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from the American Academy of Orthopaedic Surgeons

Diseases & Conditions



Staying Healthy

Neck Sprains and Strains

A sprain of the ligaments or strain of the muscles in the neck can occur after an injury where the neck is bent or rotated (turned/twisted) in an abnormal way.

Pain from a neck sprain, which can be mild or severe, does not always appear right away; you may not start to experience symptoms until hours after the injury, or even the next day. That is why you should see a doctor after a neck injury to get an evaluation even if you feel fine.


The seven bones of the spinal column in your neck (cervical vertebrae) are connected to each other by ligaments and muscles — strong bands of tissue that act like thick rubber bands. The muscles and ligaments help stabilize the bones while the intervertebral discs act as shock absorbers, cushioning the spine during movement.


A sprain (stretch) or strain can occur in one or more of the soft tissues when a sudden movement, such as a motor vehicle collision or a hard fall, causes the neck to bend or twist to an extreme position.

One example is “whiplash,” an injury caused by the neck moving (whipping) rapidly back-and-forth, commonly seen after rear-end vehicle collisions.


A person with a neck sprain may experience a wide range of possible symptoms, including:

  • Pain, especially in the back of the neck, that worsens with movement
  • Pain that peaks a day or so after the injury, instead of immediately
  • Muscle spasms and pain in the upper shoulder
  • Headache in the back of the head
  • Increased irritability, fatigue, difficulty sleeping, and difficulty concentrating
  • Numbness in the arm or hand
  • Neck stiffness or decreased range of motion (side to side, up and down, and/or circular)
  • Tingling or weakness in the arms

Illustration shows the typical area of pain from a neck sprain.

Reproduced and adapted from AD Armstrong, MC Hubbard (eds.): Essentials of Musculoskeletal Care, ed. 5. Rosemont, IL, American Academy of Orthopaedic Surgeons, 2016, p. 965.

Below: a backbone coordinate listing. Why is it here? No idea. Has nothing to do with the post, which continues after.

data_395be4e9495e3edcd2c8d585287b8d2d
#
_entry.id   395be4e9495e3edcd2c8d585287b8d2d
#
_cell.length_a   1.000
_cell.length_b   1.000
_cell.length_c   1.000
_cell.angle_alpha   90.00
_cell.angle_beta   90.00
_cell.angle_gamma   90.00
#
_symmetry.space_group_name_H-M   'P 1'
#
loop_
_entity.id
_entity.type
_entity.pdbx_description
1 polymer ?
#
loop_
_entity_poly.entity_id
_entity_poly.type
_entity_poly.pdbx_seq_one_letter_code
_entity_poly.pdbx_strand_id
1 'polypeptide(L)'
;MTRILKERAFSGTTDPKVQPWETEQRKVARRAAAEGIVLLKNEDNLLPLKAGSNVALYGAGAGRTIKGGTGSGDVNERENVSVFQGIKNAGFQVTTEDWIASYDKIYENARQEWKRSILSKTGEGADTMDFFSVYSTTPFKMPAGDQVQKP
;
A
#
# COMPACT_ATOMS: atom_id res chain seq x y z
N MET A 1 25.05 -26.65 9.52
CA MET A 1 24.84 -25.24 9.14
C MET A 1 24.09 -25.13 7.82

Warning Signs

Some symptoms may indicate a more serious neck injury. You should seek immediate medical attention if you have neck pain that is:

  • Consistent (you feel it all the time) and persistent (it does not go away or lessen over time)
  • Severe pain that is not relieved by over-the-counter pain medication
  • Accompanied by pain that radiates (shoots) down the arms and legs
  • Accompanied by a headache and numbness, tingling, or weakness in the arms and legs

Doctor Examination

Physical Examination

To diagnose a neck sprain, your doctor will perform a comprehensive physical examination. During the examination, your doctor will:

  • Ask you how the injury occurred
  • Test the range of motion of your neck
  • Check for any point tenderness

Imaging Tests

X-rays. X-rays provide images of dense structures, such as bone. A neck sprain or strain cannot be seen on X-ray since it involves soft tissues (ligaments and muscles), but your doctor may order one to help rule out other, more serious, sources of neck pain — such as a spinal fracture, dislocation, or arthritis.

Other imaging tests. In certain cases, your doctor may order a computerized tomography (CT) scan or a magnetic resonance imaging (MRI) scan to provide more information about your injury.


All sprains or strains, no matter where they are located in the body, are treated in a similar manner. These neck injuries will usually heal gradually, given time and appropriate treatment:

  • You may have to wear a soft collar around your neck to help support the head and relieve pressure on the ligaments so they have time to heal.
  • Pain relievers such as aspirin, acetaminophen, ibuprofen, or naproxen can help reduce the pain and any swelling.
  • Muscle relaxants can help ease spasms.
  • You can apply an ice pack for 15 to 30 minutes at a time, several times a day for the first 2 or 3 days after the injury. This will help reduce inflammation and discomfort. Do not apply ice directly to the skin; use a towel or ice pack to avoid direct contact.
  • Although heat, particularly moist heat, can help loosen cramped muscles, it should not be applied for longer than 20 minutes at a time.

Other treatments may be helpful as your injury starts to improve. However, these treatments should not be started without the supervision of your doctor. They include:

  • Massaging the tender area
  • Ultrasound therapy
  • Cervical (neck) traction
  • Aerobic and isometric exercise (resistance exercises that contract, or tighten, muscles without movement)
  • Formal physical therapy


Most symptoms of neck sprain or strain will go away in 4 to 6 weeks. However, severe injuries may take longer to heal completely.

If you injure your neck during athletic competition, you may not return to sport until your symptoms have resolved (gone away completely) and you have received clearance from your doctor.

Last Reviewed

February 2023

Contributed and/or Updated by

Catherine Renee Olinger, MDDaniel K. Park, MD

Peer-Reviewed by

Thomas Ward Throckmorton, MD, FAAOSStuart J. Fischer, MD

AAOS does not endorse any treatments, procedures, products, or physicians referenced herein. This information is provided as an educational service and is not intended to serve as medical advice. Anyone seeking specific orthopaedic advice or assistance should consult his or her orthopaedic surgeon, or locate one in your area through the AAOS Find an Orthopaedist program on this website.